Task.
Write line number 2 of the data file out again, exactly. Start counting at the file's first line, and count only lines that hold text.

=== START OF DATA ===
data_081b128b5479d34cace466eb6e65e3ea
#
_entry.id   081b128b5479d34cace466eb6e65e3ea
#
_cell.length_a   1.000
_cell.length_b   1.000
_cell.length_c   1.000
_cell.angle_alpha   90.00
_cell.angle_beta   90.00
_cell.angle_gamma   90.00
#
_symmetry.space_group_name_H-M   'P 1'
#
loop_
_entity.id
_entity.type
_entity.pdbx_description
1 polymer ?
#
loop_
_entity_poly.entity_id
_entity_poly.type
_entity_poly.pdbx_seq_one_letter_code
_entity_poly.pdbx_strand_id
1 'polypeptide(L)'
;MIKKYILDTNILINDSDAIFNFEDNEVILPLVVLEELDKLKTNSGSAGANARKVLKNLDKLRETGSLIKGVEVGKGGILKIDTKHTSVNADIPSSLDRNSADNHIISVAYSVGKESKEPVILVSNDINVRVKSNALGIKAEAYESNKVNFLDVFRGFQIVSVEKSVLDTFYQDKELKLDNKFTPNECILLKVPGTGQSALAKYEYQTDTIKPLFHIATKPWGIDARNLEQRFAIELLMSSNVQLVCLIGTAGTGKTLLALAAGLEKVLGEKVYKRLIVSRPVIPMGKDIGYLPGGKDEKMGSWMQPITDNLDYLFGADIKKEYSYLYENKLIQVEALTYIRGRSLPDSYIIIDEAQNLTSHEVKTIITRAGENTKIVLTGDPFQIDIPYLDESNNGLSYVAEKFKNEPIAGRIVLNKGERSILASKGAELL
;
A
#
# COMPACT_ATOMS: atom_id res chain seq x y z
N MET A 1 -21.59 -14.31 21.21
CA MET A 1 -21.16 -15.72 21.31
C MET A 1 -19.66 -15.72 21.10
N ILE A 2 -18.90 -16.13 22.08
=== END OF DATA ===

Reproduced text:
#